Testimony From Tom Gardner, CEO of The Motley Fool Holdings, Inc., Before the U.S. House Financial Services Subcommittee on Capital Markets, Insurance, and Government- Sponsored Enterprises, April 21, 2010

Mr. Chairman and members of the Subcommittee, I want to thank you for the opportunity to offer testimony for the public record. 

The Motley Fool has a long history of advocacy on behalf of the 63 million American shareholders of public companies. We are a private corporation based in Alexandria, Va., just across the Potomac River from Washington. But we note that we are not an industry or consumer advocacy group, nor are we a political action committee. In fact, we have engaged in legislative or regulatory debate only under two conditions. The first is when we have been asked to provide our expertise, including our service on the Securities and Exchange Commission’s Committee to Improve Financial Regulation, or our testimony on the need for greater transparency in mutual fund fees and on the collapse of Enron.

The second is when we have believed the rights of individual investors are at stake, as we did when we publicly pushed for the passage of Regulation Fair Disclosure in 2000.   Arthur Levitt, then the Chairman of the SEC, publicly credited The Motley Fool with helping ensure the passage of Regulation FD, marking one of our company’s proudest moments.

The Motley Fool views poor corporate governance — regardless of its source — as a drag upon our collective prosperity. There is a natural, inevitable tension between the interests of company managements and their outside shareholders. Our interest lies in promoting regulatory and legal regimes that both allow and incent boards of directors to assure that company managements make decisions that optimize the benefit to their shareholders, the owners of their businesses.

We believe that shareholders will benefit most where there is a healthy balance of power between shareholders and management, overseen by the boards. At present, executives at American public corporations can all too often alter this balance of power to their benefit, and to the detriment of long-term shareholders, through their influence over the constitution of corporate boards of directors. Often, management has virtually no checks on its practical ability to appoint the board which then oversees it, which we believe falls woefully short of the ideals of checks and balances upon which our country was founded, and upon which the corporate entity relies. Aspects of this legislation [H.R. 2861] promise to restore some of that balance.

We’d like to address four prevalent corporate governance practices that we feel have failed to serve the long-term individual investor….(continue reading)

Bob Monks: What Informs Corporate Speech?

By Robert Monks with help from Donald J. Munro,  April 12, 2010
The most important — and harmful — aspect of the majority opinion in Citizens United is the confusion between the modes of expression, including speech, of flesh and blood human beings and state chartered corporations. Corporations are something other than an aggregation of human beings; the modern corporation is the evolution of words, laws, processes to create the optimal value creating energy. While corporations are valuable to a society, they are valuable only in so far as the society effectively can proscribe the rules within which corporations function. Including corporations within the rule makers is seriously damaging to a democratic society….(continue reading)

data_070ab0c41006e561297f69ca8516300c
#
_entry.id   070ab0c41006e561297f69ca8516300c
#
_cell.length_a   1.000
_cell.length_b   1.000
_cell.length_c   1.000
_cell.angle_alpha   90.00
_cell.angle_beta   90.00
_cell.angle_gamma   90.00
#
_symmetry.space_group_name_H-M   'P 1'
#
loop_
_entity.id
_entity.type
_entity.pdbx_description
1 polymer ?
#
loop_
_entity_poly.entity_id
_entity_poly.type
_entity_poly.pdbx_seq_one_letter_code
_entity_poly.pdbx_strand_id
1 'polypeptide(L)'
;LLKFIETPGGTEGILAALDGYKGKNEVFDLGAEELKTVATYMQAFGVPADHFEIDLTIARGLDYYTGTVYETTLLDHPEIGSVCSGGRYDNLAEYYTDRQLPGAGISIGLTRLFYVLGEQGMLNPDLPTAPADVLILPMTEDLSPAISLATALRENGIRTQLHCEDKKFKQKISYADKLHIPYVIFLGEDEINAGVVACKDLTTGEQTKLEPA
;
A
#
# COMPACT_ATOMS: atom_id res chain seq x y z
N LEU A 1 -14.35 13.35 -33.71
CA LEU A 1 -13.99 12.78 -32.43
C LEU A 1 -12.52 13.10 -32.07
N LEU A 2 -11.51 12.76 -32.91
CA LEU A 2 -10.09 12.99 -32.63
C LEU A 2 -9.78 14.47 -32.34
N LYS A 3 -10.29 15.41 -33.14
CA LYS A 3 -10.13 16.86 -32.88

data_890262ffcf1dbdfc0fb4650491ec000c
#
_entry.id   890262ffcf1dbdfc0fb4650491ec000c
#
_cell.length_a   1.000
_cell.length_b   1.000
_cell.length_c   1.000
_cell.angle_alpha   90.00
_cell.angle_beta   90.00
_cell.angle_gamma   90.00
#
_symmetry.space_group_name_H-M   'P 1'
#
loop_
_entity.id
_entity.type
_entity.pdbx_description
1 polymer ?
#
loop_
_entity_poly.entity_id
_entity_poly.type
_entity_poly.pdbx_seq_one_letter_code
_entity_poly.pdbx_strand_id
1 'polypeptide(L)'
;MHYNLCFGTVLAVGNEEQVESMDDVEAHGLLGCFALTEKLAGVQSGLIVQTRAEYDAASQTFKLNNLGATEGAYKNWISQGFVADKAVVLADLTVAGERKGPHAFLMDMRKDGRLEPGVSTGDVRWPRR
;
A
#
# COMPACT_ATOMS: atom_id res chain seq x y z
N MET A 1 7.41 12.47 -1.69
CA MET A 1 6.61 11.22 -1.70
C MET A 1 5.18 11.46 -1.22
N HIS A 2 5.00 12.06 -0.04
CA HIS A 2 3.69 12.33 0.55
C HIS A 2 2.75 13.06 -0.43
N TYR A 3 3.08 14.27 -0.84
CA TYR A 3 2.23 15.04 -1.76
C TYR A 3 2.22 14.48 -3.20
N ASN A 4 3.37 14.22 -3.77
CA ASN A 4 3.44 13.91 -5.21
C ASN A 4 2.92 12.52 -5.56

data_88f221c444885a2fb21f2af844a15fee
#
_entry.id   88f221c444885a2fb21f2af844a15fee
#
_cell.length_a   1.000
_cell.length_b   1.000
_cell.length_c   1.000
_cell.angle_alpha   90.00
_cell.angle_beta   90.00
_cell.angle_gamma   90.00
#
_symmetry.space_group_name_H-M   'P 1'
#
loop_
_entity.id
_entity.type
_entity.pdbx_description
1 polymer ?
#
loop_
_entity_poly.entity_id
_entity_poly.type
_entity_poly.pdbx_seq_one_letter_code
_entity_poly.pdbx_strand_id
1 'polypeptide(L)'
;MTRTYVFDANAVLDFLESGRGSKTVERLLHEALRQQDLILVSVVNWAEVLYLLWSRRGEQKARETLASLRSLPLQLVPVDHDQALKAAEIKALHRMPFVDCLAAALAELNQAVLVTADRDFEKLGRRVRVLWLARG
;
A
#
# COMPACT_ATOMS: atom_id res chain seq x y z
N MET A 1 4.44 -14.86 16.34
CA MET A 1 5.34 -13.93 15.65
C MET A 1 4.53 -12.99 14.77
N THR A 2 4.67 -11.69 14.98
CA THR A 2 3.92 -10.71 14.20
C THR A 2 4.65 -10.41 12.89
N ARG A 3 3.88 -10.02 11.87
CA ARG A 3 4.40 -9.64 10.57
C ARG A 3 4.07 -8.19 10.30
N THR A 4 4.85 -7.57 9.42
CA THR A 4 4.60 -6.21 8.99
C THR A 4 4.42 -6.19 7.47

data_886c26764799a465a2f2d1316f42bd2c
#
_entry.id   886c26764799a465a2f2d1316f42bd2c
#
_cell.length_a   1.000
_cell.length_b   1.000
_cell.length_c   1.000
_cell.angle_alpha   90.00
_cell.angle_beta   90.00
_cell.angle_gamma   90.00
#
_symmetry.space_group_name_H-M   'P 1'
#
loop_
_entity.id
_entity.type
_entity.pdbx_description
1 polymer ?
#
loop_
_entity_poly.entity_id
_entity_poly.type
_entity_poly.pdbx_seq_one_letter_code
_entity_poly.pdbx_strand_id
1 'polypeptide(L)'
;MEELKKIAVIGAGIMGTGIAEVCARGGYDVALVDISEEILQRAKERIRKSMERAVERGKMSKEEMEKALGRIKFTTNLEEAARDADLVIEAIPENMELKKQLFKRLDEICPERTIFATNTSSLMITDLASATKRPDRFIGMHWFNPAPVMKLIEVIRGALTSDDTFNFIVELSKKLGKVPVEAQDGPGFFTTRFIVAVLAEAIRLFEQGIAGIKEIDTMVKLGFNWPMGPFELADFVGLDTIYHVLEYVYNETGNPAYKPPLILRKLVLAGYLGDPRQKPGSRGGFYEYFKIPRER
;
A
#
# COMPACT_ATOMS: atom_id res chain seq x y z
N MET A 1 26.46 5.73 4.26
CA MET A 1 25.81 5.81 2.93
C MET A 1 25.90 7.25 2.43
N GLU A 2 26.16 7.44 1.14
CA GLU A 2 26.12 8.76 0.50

SINGAPORE : The Gap is Widening in Corporate Governance between strong performers and companies with weak policies.

 

By Desmond Wong, for Channel News Asia, April 16, 2010

The 2009 Governance and Transparency Index (GTI) showed that while top firms achieved high scores, many of the 680 Singapore listed firms rated did not improve.  The GTI award, now into its second year, honours Singapore firms with excellent corporate governance practices.

Average score for 2009 came in at 33 points, 1 point shy of the previous year’s score.

The report also showed that the gap is widening between those with good practices, like SingTel which scored 103, and those without.

“As a result of the financial crisis, we see companies getting into financial difficulties, auditors raising red flags, and fraud issues. So you see the bottom few companies… impacted by some of this fraud, directors raising concerns and so on. Hence the gap has widened,” said Chaly Mah Chee Keong, president of CPA Australia,  Singapore Division.

Among the common poor practices were long tenures for independent directors, directors sitting on too many boards, and the issue of share options to independent directors.

While many of the lower scoring firms this year were small in size, organisers said size and financial muscle do not necessarily guarantee good corporate governance. So, small firms can still achieve high standards.

“There are ways that they can do well on the index. For issues like disclosure of risk, you may find that a smaller company may not have the same comprehensive framework for managing risks like the larger companies, like SingTel and so on. But nevertheless, risk management is just as important for the smaller companies. And they may do it somewhat differently,” said Assoc Professor Mak Yuen Teen at NUS Business School… (continue reading)


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(in Portuguese) A weekly chronicle about shareholders' rights & duties, activism and capital markets regulation, by Renato Chaves.